Published Sunday, July 14, 1996, in the Miami Herald.

Knocking on Cuba's door

Protest voyage ends in peace and sadness

Herald Staff Writers

KEY WEST -- A girl asked: Must you go? They said: Yes, we must. A man issued a single request: Bring me some sea water. Water that touched my homeland. They said: Of course. They huddled in prayer. Then, they left.

On one side, American warplanes pulsated on alert Saturday. On the other, Cuban military vessels mustered for sentinel duty. Between the two floated the catalyst of crisis: Cuban exiles engaged in a peaceful protest on the edge of Cuban waters.

Escorted by private planes, monitored by U.S. radar installations, nearly 200 Cuban exiles aboard 19 boats cruised without incident to within sight of the land they yearn to reclaim.

They returned deep into the night, after a 15-hour, 160-mile round trip. They declared it a success, though the Havana skyline aroused an unsettling mixture of triumph and melancholy.

``It was very emotional because I thought I wouldn't see it again,'' said Elsa Herrera, 50, of Miami. ``That's where I belong.''

The latest in a series of seaborne protests organized by the Democracia Movement, Saturday's flotilla marked the second anniversary of the sinking of the tugboat 13 de Marzo. Cuban boats rammed and sunk the vessel after it was commandeered by disaffected Cubans. Forty-one people drowned.

``This is a sad trip,'' said Chuny Montaner, who works with the protest group Concilio Cubano. ``This is not one of happiness. Hopefully, the eyes of the world will open.''

Someone asked her: Is the world paying attention?

``One day it will,'' she said. ``We have to knock on every door as many times as possible.''

Reaching destination

Knocking on Cuba's door once again, the flotilla reached its destination at midday Saturday, a point 13 miles from Cuba, just outside the territorial limit.

The exiles recited prayers, tossed wreaths of red and white carnations, and spread the ashes of Juan Bernardo Varela. A young man who survived the tugboat incident, he finally arrived in Miami last year but died of cancer in May. He was 28.

``He participated in the first flotilla,'' said Guillermo Castillo of Democracia, ``and he asked that when he died, his ashes be scattered in the sea off Cuba.''

And so, they were.

Launched five months after Cuban MiGs shot down two private American planes and killed four people, the voyage of protest provoked security alerts on both sides of the Straits of Florida.

A fighter squadron stood ready at Homestead Air Reserve Base in case MiGs neared the vessels. An AWACS military surveillance plane flew high over the flotilla. Radar installations on the mainland monitored the sky.

In Cuba, Foreign Minister Roberto Robaina said his nation was ``ready to protect the sovereignty of its air and sea space, no matter what the price.''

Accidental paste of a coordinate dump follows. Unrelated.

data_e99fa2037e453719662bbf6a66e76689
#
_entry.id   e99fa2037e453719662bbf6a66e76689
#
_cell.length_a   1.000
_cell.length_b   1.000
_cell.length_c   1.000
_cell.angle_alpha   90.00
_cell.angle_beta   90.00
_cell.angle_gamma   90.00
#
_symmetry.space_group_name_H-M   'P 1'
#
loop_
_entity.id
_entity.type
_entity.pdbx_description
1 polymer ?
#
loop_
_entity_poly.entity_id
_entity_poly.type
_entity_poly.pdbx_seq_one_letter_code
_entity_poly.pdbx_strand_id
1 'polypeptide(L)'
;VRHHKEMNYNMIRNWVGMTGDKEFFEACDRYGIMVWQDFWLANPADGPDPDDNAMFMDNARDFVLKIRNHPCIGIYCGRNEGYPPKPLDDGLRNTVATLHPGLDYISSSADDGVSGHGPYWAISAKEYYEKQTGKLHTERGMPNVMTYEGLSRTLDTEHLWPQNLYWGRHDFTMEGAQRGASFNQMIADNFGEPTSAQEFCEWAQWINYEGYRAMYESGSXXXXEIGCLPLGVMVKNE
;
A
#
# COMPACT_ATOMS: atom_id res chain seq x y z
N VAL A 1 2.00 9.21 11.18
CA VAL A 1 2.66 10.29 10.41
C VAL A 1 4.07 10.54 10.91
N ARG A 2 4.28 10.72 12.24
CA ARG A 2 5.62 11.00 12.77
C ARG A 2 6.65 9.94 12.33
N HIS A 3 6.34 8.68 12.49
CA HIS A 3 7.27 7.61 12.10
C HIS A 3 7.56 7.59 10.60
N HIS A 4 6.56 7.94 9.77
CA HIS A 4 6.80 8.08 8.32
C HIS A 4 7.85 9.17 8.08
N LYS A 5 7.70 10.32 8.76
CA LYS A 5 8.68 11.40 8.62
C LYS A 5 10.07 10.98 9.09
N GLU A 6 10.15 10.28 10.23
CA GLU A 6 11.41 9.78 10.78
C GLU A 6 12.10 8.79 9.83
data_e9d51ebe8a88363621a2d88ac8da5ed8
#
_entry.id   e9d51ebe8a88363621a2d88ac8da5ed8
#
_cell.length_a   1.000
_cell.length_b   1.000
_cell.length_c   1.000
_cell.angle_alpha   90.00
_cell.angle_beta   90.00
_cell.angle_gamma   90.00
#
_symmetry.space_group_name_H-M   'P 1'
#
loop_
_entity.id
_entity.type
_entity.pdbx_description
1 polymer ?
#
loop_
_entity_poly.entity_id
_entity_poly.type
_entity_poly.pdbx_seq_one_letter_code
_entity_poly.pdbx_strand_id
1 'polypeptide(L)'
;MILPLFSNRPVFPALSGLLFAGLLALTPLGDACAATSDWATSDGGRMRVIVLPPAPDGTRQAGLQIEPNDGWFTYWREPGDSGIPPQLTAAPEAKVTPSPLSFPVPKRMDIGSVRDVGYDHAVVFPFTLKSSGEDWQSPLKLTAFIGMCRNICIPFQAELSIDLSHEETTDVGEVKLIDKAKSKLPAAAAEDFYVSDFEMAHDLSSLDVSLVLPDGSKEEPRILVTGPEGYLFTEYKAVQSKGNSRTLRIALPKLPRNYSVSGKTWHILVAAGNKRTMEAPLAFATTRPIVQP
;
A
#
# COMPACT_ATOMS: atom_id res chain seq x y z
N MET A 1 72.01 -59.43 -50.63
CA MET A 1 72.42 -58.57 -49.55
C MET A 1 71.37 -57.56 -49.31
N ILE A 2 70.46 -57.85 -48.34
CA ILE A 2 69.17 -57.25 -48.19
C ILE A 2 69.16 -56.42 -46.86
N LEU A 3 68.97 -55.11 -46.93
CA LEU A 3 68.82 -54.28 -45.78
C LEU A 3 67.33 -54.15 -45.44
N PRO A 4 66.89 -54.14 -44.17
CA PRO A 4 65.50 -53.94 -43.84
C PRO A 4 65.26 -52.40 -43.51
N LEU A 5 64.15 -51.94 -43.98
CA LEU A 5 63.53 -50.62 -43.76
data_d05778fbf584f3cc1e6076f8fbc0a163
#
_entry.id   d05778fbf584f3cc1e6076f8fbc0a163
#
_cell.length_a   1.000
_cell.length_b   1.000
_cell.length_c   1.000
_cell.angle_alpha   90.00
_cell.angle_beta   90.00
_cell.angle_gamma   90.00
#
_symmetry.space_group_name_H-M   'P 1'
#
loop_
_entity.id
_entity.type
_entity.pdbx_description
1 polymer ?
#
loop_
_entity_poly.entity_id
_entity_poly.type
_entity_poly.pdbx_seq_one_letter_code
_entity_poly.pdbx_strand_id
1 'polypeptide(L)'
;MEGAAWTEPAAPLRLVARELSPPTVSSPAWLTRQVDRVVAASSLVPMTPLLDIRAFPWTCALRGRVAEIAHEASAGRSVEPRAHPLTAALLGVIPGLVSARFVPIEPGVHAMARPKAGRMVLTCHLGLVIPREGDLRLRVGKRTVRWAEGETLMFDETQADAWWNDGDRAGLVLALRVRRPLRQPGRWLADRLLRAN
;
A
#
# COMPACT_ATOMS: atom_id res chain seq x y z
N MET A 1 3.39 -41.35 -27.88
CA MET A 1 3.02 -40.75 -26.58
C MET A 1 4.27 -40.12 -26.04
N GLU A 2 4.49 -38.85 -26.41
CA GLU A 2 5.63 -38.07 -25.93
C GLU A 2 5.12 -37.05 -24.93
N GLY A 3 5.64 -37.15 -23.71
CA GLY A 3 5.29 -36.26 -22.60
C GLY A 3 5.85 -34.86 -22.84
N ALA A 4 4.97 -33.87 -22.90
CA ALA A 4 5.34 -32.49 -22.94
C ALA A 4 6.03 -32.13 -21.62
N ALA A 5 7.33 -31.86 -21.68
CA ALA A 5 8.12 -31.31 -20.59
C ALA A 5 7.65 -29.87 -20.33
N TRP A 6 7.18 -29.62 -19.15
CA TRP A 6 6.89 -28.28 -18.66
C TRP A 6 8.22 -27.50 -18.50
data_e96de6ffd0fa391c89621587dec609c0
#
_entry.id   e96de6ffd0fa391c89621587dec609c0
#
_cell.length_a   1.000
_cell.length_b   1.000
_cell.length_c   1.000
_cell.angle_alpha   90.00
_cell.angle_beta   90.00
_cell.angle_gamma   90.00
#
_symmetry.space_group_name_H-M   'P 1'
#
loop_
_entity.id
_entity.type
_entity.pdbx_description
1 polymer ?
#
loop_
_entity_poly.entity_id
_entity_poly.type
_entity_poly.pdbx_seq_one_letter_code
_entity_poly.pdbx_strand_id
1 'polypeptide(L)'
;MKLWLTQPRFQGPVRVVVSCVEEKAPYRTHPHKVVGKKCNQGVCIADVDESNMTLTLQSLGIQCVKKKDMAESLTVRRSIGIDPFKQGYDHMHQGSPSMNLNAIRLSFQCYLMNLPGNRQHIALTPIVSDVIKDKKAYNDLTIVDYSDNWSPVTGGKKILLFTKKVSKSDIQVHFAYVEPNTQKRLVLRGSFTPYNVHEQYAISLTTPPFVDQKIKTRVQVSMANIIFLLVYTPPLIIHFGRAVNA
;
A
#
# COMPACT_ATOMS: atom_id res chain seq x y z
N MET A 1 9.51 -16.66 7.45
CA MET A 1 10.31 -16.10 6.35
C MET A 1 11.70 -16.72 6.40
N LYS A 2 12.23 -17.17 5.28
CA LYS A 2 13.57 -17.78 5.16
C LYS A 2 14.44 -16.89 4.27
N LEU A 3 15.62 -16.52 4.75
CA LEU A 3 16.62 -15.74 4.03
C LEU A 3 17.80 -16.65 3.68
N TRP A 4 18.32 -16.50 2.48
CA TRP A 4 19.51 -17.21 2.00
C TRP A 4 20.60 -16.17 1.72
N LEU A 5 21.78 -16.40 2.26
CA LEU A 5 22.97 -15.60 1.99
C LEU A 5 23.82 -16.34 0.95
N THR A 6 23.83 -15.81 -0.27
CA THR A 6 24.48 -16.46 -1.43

Hinted at showdown

Flotilla leader Ramon Saul Sanchez had hinted that the boats would enter Cuban waters, inciting a showdown, but he backed away after the Clinton administration expressed support for his overall campaign -- though opposition to any intrusion into Cuban territory.

The White House also authorized the Coast Guard to block any flotilla vessel heading into Cuban waters. Violators faced confiscation of their boats, fines and prison terms.

``There will come a time when we will land in Cuba,'' said Sanchez. ``We were born there, but we are not able to go back.

``But this is something that has to be conducted step by step. We will be patient, as much as possible.''

In the end, the voyage proceeded virtually without blemish, though several vessel reportedly ran out of fuel or turned back after encountering engine trouble. It also proceeded under the watchful eyes of American authorities.

A Coast Guard cutter monitored the flotilla's progress and safety. To prevent vessels from inadvertently entering Cuban waters, Coast Guard personnel stationed in a small rubber boat bobbed at Cuba's 12-mile limit.

Before departure, Coast Guard officers inspected the flotilla's boats at a Key West marina and confirmed their seaworthiness. Coast Guard Lt. Mike Loy said they found only minor violations like expired flares.

Loy is stationed on the Nantucket, a cutter cruising the straits Feb. 24 when the planes from the humanitarian group Brothers to the Rescue were shot down in international airspace.

``We were the first on that scene,'' Loy said. ``We know why they're out there today.''

Unable to make trip

At about the time he said that, Agustin Garcia addressed a group of friends. Garcia helped with flotilla logistics but was unable to join his colleagues at sea.

``Bring me a container of water,'' he said. ``If I can't go this time, at least I'm going to pour the water over my head and bathe in it.''

Nearby, Democracia's Leon Rozio darted from boat to boat, delivering pastries and soda. During a break, he recalled a luminous moment from the group's final pre-launch meeting.

Rozio asked for questions. A young girl raised her hand. The room hushed.

She asked: ``Do you have to go?''

He answered: ``Yes. It is my duty.''

She asked: ``But do they all have to go?''

He answered: ``Yes. It is all our duties.

``It is, you see, our obligation.''

Herald staff writers Cynthia Corzo and Elaine de Valle contributed to this report.

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Copyright 1996 The Miami Herald